“Christmas Requires ALL CAPS,” Age 12

I wish the holidays still necessitated caps and purple pens.


“Matthew Broderick’s Career Retrospective,” Age 14

Election was maybe not the satire to watch with my dad, in retrospect. Actually, any satire was probably not the best idea, but especially not ones with cursing and naked people.


“TV Guide Featuring One of Many Husbands,” Age 15

As I recall, this was a gift from someone. I failed to guard my heart back then. But I’ll always love you and your mischievous baby blues, Hugh.


“Portrait Of The Artist As A Young Velvet Suit Enthusiast,” Age 5?

The hair ribbon? The deep-V pinafore thing? Class, ladies and gentlemen. And check out that triumphant face. Enjoy it while you can, kid, in 5 more years that is NOT the face that a camera in your vicinity will conjure.


“Clean Up On The Romance Aisle,” Age 5

More film-fueled concepts of romance which would eventually be dashed: Mickey and Minnie meet cute (and violent).


“Sample From Collector’s Academy Awards Obsession Wing,” Age 12-16

I absolutely PORED over these, and took two separate sheets of notes: 1) What movies to see (asterisks by the ones that my parents would not allow me to see, but no worries, I’d break them down) 2) What not to wear when I got my Oscar, which would surely be soon (note to self: do not wear dress fashioned after Swan, they will make fun of you, even if you have Egg Purse to match).


“The Hunchback of Notre Dayuuuuuuuum,” Age 9

In which a totally innocent dance session was about to happen between Esmerelda and Quasimodo, but time and the artist’s abandonment of the work before completion has warped the situation in an alarming way.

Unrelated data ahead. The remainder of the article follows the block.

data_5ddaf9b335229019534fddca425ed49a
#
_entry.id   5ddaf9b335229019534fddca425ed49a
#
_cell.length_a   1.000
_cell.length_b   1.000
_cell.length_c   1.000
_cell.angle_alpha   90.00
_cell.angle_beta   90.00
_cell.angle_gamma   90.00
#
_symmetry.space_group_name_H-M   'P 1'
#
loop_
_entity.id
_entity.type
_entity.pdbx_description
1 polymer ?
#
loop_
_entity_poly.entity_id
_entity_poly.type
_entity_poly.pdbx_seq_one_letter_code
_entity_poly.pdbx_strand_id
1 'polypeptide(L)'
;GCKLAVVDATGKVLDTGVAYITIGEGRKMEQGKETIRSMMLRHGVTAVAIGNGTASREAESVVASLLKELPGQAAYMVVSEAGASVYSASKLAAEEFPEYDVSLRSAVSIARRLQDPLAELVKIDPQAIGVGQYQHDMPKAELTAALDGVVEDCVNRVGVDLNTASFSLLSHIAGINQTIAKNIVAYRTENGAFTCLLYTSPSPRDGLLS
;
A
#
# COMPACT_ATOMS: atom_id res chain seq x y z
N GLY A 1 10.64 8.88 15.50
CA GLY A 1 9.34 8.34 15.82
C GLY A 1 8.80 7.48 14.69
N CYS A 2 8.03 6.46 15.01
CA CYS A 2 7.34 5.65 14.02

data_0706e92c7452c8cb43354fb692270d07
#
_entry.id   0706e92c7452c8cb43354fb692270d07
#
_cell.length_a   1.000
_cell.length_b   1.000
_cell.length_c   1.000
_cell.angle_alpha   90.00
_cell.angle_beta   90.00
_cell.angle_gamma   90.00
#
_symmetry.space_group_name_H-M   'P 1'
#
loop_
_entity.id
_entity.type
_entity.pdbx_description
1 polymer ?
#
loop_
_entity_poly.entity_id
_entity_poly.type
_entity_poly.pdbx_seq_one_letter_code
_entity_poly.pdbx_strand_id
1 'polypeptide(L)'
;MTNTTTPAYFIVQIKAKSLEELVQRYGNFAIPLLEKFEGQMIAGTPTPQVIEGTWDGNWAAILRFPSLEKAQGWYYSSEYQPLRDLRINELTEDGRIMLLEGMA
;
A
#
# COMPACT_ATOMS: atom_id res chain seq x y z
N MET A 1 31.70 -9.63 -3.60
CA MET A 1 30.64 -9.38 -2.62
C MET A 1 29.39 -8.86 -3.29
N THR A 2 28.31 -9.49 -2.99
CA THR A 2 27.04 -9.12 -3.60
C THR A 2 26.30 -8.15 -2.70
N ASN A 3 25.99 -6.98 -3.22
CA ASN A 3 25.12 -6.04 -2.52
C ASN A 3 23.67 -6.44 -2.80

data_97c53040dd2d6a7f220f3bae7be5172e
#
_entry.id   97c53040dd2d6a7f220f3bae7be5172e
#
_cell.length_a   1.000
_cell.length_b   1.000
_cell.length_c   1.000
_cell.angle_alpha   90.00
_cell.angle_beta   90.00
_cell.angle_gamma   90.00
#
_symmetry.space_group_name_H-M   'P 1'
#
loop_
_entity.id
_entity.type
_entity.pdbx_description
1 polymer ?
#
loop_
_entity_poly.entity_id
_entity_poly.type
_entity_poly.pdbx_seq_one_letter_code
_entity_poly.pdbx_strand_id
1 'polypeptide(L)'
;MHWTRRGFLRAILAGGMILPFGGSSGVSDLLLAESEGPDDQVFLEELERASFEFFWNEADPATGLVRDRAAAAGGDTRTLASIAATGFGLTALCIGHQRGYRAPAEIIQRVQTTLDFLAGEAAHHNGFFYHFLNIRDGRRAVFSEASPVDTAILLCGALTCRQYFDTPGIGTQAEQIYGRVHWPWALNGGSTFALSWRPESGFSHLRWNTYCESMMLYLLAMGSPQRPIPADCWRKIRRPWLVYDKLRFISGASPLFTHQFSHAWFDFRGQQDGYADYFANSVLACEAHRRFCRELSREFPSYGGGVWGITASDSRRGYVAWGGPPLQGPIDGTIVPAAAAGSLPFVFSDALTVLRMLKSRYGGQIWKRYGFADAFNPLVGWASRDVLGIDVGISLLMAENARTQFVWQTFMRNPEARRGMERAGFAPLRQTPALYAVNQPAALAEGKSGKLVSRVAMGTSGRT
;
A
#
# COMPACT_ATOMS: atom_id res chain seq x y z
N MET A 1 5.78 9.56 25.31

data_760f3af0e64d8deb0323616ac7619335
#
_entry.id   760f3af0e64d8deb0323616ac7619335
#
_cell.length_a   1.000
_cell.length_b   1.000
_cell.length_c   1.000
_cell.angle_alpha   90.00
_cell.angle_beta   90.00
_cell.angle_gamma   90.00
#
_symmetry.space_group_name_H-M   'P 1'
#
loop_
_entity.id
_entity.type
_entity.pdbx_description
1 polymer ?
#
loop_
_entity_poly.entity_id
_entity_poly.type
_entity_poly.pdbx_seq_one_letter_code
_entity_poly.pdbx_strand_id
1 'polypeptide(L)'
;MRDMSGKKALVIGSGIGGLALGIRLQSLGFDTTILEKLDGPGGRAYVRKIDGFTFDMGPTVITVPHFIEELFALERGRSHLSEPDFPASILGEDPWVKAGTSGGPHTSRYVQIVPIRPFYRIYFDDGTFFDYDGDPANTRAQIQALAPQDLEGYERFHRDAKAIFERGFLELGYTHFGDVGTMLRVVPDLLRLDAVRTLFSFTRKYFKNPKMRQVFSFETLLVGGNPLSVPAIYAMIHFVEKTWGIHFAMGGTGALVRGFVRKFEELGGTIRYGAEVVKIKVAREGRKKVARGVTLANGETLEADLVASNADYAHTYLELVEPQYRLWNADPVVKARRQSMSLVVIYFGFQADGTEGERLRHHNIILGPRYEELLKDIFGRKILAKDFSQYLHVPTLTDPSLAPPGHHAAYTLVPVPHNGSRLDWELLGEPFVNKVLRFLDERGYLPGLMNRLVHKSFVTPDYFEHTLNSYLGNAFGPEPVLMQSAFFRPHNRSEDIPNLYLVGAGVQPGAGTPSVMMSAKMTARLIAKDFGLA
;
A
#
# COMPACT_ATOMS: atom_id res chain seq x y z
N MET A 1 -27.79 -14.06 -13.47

“Existential Tomato,” Age 4-5

What’s the point of it all if you’re just going to end up sliced and tossed onto someone’s BLT? And the freckles are just insult to injury.


“Early Mark Up Of Unmade X-files Film, Starring TY Beanie Baby Cats,” Age 10-11

Bonus points if you work in a Veggie Tales Easter egg, I guess? You can tell around this time the artist was starting to lean on quips to get by — said quips have not improved with the passage of time.


“Guide To Being A Millennial,” age 8

If you look carefully, you can observe that the artist, perhaps due to guilt, attempted to scratch out the “birthday every day” comment, but I, much like Franz Kafka’s Max Brod, do not believe in destroying a great artist’s work.

2 thoughts on “Artifacts From My Childhood: Part One

  1. Pingback: Artifacts From My Childhood, Part 2 | The Sidecar

Leave a Reply

Fill in your details below or click an icon to log in: Logo

You are commenting using your account. Log Out /  Change )

Google photo

You are commenting using your Google account. Log Out /  Change )

Twitter picture

You are commenting using your Twitter account. Log Out /  Change )

Facebook photo

You are commenting using your Facebook account. Log Out /  Change )

Connecting to %s